Only a portion of Federal Circuit decisions on appeals from IPRs and CBMs have remanded the cases in full or in part to the Patent Trial and Appeal Board (“PTAB”). These remanded cases have been working their way through the PTAB, leading to new final written decisions.
While there are rules and statutes governing the timing of the trial phase of a PTAB proceeding, there are no such rules governing the remand process. Thus, a review of the PTAB docket is needed to determine what a party can expect on remand. While the procedures used on remand can be panel-specific, there are some similarities.
Teleconference with the Board
Jurisdiction returns to the PTAB upon issuance of the Federal Circuit’s mandate. See Federal Circuit Rule 41. A teleconference with the PTAB may occur within a week to about a month after the mandate issues. While most orders do not indicate whether a party requested the teleconference, one order commented that no teleconference occurred because the parties failed to request one. adidas AG v. NIKE, Inc., IPR2013-00067 (Aug. 10, 2016) (Paper 62). While they are common, a teleconference does not always occur. See, e.g., Corning Optical Comm’ns RF, LLC v. PPC Broadband, Inc., IPR2013-00340 (May 20, 2016) (Paper 82) (without a prior teleconference, the PTAB issued an order to confer to determine whether supplemental briefing was necessary).
Briefing on Remand
The PTAB typically authorizes the parties to submit five- to 15-page briefs explaining the impact of the Federal Circuit’s ruling. But the Board has twice denied briefing following a request and has once decided not to authorize briefing when no party had made a request. See, e.g., Corning Optical Comm’ns RF, LLC v. PPC Broadband, Inc., IPR2013-00340 (May 20, 2016) (Paper 85); adidas AG v. NIKE, Inc., IPR2013-00067 (Aug. 10, 2016) (Paper 62).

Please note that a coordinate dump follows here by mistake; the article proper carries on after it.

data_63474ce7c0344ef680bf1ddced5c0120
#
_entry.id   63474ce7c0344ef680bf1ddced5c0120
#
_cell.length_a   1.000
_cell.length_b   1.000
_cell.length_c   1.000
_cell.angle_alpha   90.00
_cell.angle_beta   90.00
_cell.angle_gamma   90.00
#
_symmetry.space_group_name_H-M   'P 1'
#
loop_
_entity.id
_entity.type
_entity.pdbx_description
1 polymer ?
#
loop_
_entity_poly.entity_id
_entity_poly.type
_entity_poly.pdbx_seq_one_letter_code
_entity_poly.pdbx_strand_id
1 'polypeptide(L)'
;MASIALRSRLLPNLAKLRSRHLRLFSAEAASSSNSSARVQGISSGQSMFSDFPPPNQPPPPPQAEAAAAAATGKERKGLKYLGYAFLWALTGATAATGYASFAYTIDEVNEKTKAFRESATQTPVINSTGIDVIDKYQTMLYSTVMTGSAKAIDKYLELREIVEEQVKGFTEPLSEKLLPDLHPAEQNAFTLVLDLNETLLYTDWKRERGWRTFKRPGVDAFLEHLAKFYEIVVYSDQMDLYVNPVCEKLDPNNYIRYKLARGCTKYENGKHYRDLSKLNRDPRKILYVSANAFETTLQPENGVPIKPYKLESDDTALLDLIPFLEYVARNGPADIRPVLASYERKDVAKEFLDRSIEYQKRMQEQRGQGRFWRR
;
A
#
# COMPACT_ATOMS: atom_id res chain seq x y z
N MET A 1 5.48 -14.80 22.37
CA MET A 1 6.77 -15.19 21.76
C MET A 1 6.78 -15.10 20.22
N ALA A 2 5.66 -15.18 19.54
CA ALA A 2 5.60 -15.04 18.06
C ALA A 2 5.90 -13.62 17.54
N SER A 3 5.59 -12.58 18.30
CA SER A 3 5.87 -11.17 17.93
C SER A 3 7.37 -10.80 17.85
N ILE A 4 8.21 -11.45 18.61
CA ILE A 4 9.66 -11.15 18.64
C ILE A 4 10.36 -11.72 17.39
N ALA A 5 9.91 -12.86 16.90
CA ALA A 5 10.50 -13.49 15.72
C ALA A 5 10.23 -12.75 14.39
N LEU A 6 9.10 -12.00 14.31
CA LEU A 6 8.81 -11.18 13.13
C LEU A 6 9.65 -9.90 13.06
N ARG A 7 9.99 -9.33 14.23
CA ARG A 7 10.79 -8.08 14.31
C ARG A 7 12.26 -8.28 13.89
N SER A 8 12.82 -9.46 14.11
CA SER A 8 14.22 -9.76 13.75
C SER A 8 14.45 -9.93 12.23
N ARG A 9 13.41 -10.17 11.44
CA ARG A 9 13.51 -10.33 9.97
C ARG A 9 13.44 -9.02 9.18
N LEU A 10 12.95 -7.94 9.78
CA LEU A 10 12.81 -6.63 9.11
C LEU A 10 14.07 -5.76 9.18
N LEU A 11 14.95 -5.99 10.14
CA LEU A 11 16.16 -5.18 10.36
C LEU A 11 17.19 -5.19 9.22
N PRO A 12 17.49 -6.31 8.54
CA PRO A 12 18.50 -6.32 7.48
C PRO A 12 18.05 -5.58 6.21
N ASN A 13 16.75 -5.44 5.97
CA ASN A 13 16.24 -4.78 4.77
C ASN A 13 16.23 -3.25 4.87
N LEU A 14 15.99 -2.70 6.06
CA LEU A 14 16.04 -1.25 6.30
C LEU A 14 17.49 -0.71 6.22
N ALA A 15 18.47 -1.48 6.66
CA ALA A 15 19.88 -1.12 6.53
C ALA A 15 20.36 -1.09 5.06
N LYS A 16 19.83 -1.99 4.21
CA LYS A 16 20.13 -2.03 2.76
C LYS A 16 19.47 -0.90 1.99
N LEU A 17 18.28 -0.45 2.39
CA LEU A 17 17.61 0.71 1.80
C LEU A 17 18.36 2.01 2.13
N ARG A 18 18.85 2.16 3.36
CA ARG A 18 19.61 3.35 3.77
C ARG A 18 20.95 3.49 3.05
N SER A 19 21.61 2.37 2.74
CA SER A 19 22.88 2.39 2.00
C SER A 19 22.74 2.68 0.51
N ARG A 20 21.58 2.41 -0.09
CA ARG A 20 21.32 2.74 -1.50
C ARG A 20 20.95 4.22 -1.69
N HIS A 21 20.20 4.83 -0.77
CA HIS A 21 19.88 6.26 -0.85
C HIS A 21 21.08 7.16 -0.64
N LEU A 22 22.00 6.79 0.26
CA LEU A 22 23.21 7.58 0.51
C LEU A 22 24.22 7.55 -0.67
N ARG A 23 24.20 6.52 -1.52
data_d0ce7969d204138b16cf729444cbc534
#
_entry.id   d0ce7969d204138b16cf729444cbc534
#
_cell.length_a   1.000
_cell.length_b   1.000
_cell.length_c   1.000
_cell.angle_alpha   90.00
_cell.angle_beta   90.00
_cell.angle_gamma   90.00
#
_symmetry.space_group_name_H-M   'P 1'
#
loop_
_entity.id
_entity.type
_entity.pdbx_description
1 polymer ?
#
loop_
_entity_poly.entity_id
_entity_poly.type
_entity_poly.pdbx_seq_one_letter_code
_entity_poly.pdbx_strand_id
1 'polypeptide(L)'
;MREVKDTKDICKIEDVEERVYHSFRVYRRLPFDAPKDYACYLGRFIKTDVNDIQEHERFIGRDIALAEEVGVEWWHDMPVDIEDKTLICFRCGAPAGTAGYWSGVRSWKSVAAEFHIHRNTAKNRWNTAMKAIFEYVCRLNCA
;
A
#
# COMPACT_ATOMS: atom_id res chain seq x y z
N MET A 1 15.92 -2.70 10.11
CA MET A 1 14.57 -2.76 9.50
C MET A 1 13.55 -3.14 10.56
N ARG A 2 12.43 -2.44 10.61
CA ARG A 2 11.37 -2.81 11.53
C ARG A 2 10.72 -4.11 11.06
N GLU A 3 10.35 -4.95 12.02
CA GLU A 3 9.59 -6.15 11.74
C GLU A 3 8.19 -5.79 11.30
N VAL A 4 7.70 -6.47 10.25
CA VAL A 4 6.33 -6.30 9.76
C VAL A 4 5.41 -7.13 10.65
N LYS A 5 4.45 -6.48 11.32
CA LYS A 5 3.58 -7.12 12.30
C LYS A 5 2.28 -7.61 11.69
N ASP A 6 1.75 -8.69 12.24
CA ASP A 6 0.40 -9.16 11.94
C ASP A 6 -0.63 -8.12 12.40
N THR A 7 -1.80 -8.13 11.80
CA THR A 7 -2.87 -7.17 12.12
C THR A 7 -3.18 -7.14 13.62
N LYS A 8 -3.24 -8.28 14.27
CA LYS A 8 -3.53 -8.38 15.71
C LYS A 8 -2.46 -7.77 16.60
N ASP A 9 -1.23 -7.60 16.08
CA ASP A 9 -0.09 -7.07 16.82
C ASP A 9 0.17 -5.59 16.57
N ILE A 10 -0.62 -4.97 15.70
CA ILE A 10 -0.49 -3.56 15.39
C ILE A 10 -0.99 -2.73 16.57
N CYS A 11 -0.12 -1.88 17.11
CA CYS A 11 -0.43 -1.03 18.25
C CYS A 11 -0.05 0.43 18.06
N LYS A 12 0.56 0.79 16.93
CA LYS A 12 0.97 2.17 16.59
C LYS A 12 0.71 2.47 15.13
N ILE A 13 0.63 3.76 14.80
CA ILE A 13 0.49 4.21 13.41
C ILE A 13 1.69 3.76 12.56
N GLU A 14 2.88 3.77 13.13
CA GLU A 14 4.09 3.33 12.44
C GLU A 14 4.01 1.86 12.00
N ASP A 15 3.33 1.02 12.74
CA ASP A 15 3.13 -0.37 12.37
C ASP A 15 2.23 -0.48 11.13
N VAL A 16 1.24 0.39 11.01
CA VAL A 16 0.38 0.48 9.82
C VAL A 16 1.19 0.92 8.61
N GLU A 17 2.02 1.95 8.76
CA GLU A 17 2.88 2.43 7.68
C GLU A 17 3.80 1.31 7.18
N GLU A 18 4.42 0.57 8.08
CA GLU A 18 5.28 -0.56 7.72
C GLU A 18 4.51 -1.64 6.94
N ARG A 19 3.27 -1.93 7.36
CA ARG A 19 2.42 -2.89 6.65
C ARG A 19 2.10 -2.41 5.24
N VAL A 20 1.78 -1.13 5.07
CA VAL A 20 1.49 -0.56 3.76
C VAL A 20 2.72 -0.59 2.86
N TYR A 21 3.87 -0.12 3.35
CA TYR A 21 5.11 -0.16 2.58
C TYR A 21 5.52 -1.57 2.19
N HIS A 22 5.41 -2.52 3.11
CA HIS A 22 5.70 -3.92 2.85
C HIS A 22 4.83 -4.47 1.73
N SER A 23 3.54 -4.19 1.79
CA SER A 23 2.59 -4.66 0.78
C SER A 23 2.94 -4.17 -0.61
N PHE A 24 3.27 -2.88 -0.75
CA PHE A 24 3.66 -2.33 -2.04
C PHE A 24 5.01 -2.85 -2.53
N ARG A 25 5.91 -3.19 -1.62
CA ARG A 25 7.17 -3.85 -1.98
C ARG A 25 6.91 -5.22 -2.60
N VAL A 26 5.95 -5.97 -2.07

Simultaneous briefing by the petitioner and the patent owner is common. See, e.g., Shaw Indus. Group, Inc. v. Automated Creel Sys., Inc., IPR2013-00132 (June 3, 2016) (Paper 49) at 4 (“We are not persuaded that Petitioner should file its brief first and Patent Owner should respond because neither party is seeking relief from the Board, as would be the case when a motion and opposition are filed.”) But some panels stagger the briefing, with the petitioner filing an opening brief and the patent owner filing a response a week later. See, e.g., Sipnet EU S.R.O. v. Straight Path IP Group, Inc., IPR2013-00246 (Mar, 29, 2016) (Paper 68) at 2.
No New Evidence
Ever since the first panel handled a remand in Microsoft Corp. v. Proxyconn, Inc., IPR2012-00026 (Sept. 1, 2015) (Paper 77) at 3, it appears that the PTAB has ordered that no new evidence may be filed with the briefs. However, the PTAB recently ordered briefing on whether new declaratory evidence would be appropriate. SAS Inst., Inc. v. ComplementSoft, LLC, IPR2013-00226 (Dec. 15, 2016) (Paper 48) at 4. When citing evidence, the Board has ordered that the parties must provide citations to the existing record where the evidence originally was introduced. See, e.g., Sipnet EU S.R.O. v. Straight Path IP Group, Inc., IPR2013-00246 (Mar. 29, 2016) (Paper 68) at 2.
Timing of New Final Written Decision
The PTAB often takes about 3-6 months from the date of the Federal Circuit’s mandate to issue its new final written decision on remand, although there are outliers. In the cases that have received a second final written decision, the results have been mixed, with the PTAB sometimes reversing and other times maintaining its findings from the original final written decision. In most remands, the PTAB has found that the petitioner did not show the reviewed claims to be unpatentable.
Chart Summarizing PTAB Remands
The chart below summarizes the procedural aspects of the cases that have been remanded to the PTAB. When no comments are provided, that indicates there has been no reported activity on the docket: